Cord Blood Banking
The birth of a baby is the miracle of life. There is nothing that quite equates to bringing a new living, breathing baby into the world after the 9 month journey of pregnancy. Throughout this time, a bond is formed between mother and baby that is quite unlike anything else. The thought of this new life, to raise and develop, becomes the sole central focus.
Given this new focal point, it is easy to lose sight of other things. After all, a baby that is totally dependant on you does need to be at the forefront of your vision. However, your baby’s birth can also save other lives in ways you may not expect.
Cord blood banking is a medical and scientific process that can lead to many benefits. It is something that is done at birth and has little consequence for you and your newborn baby, but is something that has the potential to lead to groundbreaking research. Let’s find out more about cord blood banking and exactly what happens in this procedure.
What is it?
In short, cord blood banking involves taking the blood that is left over from the baby’s umbilical cord after it is cut. The umbilical cord connects the growing baby in the womb to the placenta, which is essentially its life support. The blood that flows throughout pregnancy delivers important nutrients, proteins, minerals, and vitamins to the baby. Therefore, the blood in the umbilical cord is highly enriched with all this good stuff.
An important part of the cord blood is stem cells. These stem cells are different to other type of stem cells, such as those in the embryonic stem cells or those of an adult. Therefore, these stem cells are more important and rare. Collecting them after a baby is born can make big changes in research and medical treatments.
How does it work?
The procedure to get the cord blood is very simple. All that happens is the leftover blood from the baby’s placenta and umbilical cord is collected in test tubes. This is then stored for future use and medical research.
There are two options with cord blood banking. You can either donate it to a public cord blood bank so that anyone can use it when needed, or you can pay to put it in a private blood bank and use it for your family only. The latter option is suitable if there are known genetic medical conditions.
What are the benefits?
Cord blood can be a major contributor to our understanding of medical conditions and neurological diseases. Many stem cells collected from cord blood banking will go towards researching whether they are suitable to treat and aid conditions such as autism and brain injury. Therefore, you little baby could make a huge difference in the life of someone else, without even realising it.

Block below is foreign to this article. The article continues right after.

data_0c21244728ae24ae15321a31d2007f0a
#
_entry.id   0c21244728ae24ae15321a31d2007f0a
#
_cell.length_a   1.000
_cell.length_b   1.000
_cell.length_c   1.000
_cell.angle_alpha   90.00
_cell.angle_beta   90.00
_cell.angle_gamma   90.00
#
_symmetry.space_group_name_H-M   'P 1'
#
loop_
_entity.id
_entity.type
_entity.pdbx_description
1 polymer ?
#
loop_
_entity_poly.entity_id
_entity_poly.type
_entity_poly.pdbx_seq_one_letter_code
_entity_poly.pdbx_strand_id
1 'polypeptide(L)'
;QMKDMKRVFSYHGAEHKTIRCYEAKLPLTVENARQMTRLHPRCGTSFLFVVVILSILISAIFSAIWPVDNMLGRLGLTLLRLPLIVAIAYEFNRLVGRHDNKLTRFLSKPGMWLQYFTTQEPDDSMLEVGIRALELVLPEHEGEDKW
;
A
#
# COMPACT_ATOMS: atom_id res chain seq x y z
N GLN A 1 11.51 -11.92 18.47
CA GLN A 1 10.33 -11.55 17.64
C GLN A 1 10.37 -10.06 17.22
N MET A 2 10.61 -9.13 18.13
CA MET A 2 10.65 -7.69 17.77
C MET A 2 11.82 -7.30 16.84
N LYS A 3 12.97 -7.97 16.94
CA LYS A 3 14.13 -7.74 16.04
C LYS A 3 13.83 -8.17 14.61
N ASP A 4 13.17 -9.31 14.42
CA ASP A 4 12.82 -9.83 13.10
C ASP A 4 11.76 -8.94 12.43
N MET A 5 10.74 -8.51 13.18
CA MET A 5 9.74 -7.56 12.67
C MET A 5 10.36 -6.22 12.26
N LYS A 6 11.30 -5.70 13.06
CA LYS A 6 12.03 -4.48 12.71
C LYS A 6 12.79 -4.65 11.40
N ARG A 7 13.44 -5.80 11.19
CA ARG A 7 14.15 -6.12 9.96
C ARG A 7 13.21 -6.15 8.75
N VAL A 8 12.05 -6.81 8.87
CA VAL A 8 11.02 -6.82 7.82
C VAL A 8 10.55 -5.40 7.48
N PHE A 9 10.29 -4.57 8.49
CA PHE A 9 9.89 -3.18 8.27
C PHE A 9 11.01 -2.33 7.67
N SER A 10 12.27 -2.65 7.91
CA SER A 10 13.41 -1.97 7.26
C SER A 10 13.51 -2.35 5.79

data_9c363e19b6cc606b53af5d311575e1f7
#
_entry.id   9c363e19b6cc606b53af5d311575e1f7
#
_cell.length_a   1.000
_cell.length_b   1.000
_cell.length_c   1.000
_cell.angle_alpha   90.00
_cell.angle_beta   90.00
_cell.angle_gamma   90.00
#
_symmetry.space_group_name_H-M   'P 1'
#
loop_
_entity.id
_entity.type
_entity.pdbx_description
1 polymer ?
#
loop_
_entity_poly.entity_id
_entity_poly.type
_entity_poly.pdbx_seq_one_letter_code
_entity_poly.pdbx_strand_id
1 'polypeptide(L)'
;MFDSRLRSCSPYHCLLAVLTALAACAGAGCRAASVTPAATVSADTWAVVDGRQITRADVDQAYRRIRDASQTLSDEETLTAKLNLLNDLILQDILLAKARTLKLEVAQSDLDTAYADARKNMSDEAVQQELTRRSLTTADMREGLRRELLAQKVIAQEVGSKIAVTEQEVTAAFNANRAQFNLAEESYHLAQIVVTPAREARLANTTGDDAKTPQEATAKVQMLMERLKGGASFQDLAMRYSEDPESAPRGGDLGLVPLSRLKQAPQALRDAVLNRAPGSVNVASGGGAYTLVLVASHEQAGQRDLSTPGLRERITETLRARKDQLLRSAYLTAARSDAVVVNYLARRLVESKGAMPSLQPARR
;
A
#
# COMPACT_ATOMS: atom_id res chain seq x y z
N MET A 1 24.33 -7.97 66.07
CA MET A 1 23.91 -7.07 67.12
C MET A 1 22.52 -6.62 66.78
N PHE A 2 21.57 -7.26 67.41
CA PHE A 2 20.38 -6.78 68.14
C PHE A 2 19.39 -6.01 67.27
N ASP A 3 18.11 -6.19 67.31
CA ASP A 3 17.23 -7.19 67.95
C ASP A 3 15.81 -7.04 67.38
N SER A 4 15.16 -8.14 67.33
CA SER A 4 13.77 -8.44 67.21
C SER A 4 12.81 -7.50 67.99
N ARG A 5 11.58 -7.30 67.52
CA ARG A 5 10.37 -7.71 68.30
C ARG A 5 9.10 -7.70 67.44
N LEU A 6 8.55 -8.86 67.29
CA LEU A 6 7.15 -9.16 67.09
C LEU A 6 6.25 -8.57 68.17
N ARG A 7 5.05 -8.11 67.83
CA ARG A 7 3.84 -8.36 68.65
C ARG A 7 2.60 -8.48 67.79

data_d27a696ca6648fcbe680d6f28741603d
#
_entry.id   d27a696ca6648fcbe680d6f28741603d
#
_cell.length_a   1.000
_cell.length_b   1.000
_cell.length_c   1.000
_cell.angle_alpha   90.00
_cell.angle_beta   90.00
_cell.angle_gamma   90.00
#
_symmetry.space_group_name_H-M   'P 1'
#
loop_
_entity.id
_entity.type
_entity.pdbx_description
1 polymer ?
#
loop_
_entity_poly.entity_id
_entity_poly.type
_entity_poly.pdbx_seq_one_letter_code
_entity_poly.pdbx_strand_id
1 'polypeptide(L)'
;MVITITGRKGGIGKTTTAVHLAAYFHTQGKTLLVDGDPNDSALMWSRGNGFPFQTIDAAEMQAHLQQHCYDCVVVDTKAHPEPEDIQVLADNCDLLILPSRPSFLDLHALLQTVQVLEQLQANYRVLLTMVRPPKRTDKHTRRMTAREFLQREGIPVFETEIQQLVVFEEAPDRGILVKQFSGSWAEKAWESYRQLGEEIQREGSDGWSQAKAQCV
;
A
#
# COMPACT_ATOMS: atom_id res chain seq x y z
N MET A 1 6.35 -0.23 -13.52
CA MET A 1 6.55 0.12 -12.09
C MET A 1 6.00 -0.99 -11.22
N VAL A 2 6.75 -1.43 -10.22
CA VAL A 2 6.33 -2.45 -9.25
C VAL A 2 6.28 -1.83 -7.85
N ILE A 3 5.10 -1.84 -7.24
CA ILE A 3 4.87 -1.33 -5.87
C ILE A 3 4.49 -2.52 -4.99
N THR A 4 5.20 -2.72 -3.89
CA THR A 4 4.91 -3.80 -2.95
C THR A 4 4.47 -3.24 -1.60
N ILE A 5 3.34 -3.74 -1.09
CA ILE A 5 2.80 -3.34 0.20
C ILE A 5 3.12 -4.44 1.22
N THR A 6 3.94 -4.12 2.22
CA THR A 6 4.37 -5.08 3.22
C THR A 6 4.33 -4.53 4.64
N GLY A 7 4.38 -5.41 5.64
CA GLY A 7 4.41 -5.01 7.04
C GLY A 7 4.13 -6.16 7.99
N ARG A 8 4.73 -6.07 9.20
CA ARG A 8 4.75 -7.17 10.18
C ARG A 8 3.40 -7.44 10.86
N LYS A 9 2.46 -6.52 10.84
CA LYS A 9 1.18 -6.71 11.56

Which diseases can be treated?
Stem cells are highly powerful because they have the ability to treat diseases as well as develop new organ tissue. They are used regularly in cell transfusions and bone marrow transfusions.
Cord blood banking has the potential to aid many people suffering in different ways. For instance, some of the diseases it can reach and assist include blood cancers (leukemia), immune system disorders, and metabolic disorders.
In addition, other conditions such as autism, cerebral palsy, and acquired brain injuries can benefit greatly from the research and progress undertaken with cord blood banking.
How much does it cost?
Cord blood banking can come with a price tag. There are different plans at different private blood banks. For instance, at Cell Care Australia, a 12 month annual plan is $153 per each month over 12 months, plus a storage fee of $195 per annum. This gives you a rough idea of some of the costs associated, but it is important to do plenty of research to find the right plan and blood bank for you.
Where can it be done in Australia?
There are many different private blood banks available across Australia. Some companies include Cell Care, Stemlife, and Cryosite. Information about all of these can be found online. Having an open discussion with your prenatal doctor is also a good idea so that you can get all the information and understanding possible to make an informed decision on cord blood banking.
Cord blood banking is something that is becoming more and more commonly done. It is something worth bringing up in conversation with your doctor during your prenatal appointments. If it is something you are interested in, make sure you do thorough research and have a sound understanding of the costs involved. Remember, your baby’s stem cells could lead to life changing treatment and research helps many other people.